India faces global shocks with better balance sheets; medium-term growth outlook good: CEA

‘Even in the ongoing global turmoil India’s borrowing cost is lower than countries which have better ratings than India’

November 05, 2022 09:05 pm | Updated 09:05 pm IST - New Delhi

India is encountering global shocks with a position of strength backed by far better household, corporate and financial sector balance sheets and its medium term growth outlook is good, said Chief Economic Adviser V. Anantha Nageswaran.

"Overall, all things considered, including the risk of oil price, I do believe that the external situation will be manageable, of course with some anxious moments to come," he said while speaking at an event organised by National Council of Applied Economic Research (NCAER) here.

He further said that given all the short-term unknowns, it was better to focus on medium-term prospects and what lies ahead of the country in the next six years until 2030.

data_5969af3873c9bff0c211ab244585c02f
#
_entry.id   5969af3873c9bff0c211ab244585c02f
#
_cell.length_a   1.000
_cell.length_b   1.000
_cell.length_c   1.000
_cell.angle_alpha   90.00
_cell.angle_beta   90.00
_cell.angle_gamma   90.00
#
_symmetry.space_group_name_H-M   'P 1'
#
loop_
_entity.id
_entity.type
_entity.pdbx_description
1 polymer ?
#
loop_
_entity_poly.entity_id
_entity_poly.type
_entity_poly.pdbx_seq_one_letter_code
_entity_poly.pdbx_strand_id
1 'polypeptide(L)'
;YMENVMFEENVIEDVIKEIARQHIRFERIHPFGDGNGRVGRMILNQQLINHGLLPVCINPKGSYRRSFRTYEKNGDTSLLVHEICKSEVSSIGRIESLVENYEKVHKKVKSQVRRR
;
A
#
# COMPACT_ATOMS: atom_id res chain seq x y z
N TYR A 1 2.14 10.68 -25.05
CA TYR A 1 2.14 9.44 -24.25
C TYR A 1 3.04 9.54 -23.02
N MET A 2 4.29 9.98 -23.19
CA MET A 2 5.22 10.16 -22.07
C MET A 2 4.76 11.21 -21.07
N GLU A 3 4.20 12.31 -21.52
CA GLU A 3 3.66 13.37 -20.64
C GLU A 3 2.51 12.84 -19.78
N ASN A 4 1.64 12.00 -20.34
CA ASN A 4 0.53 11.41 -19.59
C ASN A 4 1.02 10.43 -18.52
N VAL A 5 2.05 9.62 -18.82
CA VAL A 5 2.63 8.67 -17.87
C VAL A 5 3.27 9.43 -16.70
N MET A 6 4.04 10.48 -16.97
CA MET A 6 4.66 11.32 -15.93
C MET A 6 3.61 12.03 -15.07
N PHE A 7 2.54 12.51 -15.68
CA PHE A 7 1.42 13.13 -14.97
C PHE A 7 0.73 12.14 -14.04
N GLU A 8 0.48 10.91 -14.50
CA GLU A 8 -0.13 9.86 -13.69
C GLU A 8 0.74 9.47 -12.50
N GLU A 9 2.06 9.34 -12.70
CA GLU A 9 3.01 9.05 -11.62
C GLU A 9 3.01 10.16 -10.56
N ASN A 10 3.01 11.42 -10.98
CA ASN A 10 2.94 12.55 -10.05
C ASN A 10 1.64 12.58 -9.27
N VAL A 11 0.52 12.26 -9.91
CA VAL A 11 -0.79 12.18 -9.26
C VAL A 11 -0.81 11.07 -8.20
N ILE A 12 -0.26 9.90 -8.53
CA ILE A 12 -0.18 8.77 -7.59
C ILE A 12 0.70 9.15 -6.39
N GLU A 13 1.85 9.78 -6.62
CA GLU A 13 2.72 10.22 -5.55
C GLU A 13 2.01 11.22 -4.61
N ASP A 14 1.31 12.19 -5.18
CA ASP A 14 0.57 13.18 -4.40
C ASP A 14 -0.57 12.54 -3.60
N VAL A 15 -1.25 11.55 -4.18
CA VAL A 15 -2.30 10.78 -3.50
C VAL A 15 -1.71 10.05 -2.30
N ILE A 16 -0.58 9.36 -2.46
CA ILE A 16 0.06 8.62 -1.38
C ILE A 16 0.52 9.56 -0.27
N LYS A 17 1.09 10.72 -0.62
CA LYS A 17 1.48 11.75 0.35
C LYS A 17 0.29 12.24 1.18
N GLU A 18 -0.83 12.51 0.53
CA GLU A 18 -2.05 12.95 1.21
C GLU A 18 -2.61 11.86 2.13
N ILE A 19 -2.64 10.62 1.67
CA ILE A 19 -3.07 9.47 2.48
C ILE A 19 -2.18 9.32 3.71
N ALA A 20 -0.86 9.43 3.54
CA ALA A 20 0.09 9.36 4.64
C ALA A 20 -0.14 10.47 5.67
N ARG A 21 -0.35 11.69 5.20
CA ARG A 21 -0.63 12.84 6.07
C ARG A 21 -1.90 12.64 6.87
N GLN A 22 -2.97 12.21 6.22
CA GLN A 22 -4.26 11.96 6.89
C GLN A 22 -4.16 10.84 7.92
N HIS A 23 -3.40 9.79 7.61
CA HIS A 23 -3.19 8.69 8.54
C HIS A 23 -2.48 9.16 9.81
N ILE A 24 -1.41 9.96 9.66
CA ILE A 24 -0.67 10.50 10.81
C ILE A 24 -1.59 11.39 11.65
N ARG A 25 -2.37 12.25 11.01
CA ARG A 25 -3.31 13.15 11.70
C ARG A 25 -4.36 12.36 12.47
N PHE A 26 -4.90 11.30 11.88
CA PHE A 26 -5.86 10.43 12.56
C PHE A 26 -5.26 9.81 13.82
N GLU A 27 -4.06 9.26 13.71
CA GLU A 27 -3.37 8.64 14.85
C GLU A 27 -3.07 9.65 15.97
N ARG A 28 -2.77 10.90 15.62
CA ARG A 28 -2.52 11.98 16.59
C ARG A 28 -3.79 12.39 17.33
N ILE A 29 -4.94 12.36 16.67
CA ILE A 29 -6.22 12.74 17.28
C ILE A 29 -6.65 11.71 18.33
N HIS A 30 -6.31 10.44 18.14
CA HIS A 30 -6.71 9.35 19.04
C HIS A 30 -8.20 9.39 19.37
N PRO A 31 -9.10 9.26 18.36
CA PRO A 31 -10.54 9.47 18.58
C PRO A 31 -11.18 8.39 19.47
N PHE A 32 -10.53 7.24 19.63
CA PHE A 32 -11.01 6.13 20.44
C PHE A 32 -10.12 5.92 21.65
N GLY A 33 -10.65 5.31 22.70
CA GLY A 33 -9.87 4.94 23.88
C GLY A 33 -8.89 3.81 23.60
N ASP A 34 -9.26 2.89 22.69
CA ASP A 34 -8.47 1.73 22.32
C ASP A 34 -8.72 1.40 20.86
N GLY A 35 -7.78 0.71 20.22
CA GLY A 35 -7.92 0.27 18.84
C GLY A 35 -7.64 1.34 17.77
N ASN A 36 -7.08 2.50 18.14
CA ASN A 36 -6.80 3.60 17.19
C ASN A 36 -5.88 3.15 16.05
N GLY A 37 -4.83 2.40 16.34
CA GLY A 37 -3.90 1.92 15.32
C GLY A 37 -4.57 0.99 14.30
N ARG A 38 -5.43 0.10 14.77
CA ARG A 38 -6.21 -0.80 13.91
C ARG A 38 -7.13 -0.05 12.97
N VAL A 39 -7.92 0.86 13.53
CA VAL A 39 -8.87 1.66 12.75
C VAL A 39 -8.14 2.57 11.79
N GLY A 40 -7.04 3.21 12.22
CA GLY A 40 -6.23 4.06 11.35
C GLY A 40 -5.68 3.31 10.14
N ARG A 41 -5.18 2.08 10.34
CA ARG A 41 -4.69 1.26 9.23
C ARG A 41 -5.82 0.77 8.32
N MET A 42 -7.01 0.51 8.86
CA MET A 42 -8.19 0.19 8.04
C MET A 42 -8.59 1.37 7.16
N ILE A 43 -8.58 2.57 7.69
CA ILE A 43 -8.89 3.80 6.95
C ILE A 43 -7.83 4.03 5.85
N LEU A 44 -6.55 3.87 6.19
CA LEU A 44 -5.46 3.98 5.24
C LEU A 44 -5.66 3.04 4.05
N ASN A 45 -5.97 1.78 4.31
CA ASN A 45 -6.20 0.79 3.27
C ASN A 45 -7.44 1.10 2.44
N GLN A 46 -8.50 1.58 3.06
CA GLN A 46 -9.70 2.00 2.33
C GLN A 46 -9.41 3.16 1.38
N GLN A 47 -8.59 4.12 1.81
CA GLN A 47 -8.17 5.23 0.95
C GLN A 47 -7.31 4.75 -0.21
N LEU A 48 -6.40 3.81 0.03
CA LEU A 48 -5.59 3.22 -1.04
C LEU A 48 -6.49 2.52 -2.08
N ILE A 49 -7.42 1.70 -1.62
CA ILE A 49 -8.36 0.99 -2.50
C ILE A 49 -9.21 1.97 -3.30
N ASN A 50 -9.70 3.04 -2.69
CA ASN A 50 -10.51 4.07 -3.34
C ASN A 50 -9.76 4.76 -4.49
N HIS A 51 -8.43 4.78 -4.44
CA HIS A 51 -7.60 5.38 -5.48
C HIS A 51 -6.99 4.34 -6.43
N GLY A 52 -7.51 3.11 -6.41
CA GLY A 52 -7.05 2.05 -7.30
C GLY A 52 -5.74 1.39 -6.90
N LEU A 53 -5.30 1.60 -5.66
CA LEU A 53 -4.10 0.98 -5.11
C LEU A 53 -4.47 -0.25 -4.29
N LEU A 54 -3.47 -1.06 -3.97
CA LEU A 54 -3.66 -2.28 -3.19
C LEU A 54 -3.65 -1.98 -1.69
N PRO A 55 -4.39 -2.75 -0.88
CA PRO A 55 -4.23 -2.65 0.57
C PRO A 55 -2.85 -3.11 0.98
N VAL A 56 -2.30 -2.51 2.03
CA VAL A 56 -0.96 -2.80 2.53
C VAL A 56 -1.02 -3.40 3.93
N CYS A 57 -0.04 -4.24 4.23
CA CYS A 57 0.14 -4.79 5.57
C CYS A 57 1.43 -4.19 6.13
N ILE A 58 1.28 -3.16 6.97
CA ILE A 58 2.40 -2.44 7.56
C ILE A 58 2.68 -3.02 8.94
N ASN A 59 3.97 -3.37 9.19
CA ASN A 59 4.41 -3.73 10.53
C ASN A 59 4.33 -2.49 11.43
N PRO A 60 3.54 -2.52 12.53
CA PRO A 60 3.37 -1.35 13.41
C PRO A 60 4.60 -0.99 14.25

"The medium-term growth outlook is actually constructive very simply because we have paid our growth dues last decade and that was because we had to undergo balance sheet repair in the financial and non-financial sector. We are encountering global shocks fortunately with a far better household, corporate and financial sector balance sheet," he added.

On the high debt-to-GDP ratio, Mr.Nageswaran said, it is sustainable as India's macroeconomic fundamentals are strong.

Even in the ongoing global turmoil India's borrowing cost is lower than countries which have better ratings than India, he said.

"India's bond yield has not really spiked up. It is doing better than countries that have better credit ratings than India. That tells us a little bit about the overall macroeconomic stability that is there under the current circumstances," he said.

He also said that the country's current account deficit could range between 3-3.5% during the current financial year depending on evolving external factors.

With regard to the medium term outlook for growth, he said, it would be closer to 6.5-7% rather than closer to 6%, taking a baseline scenario of oil under $100 a barrel.

This growth would be largely driven by the capital formation and robust public digital infrastructure leading to formalisation of the economy, he added.

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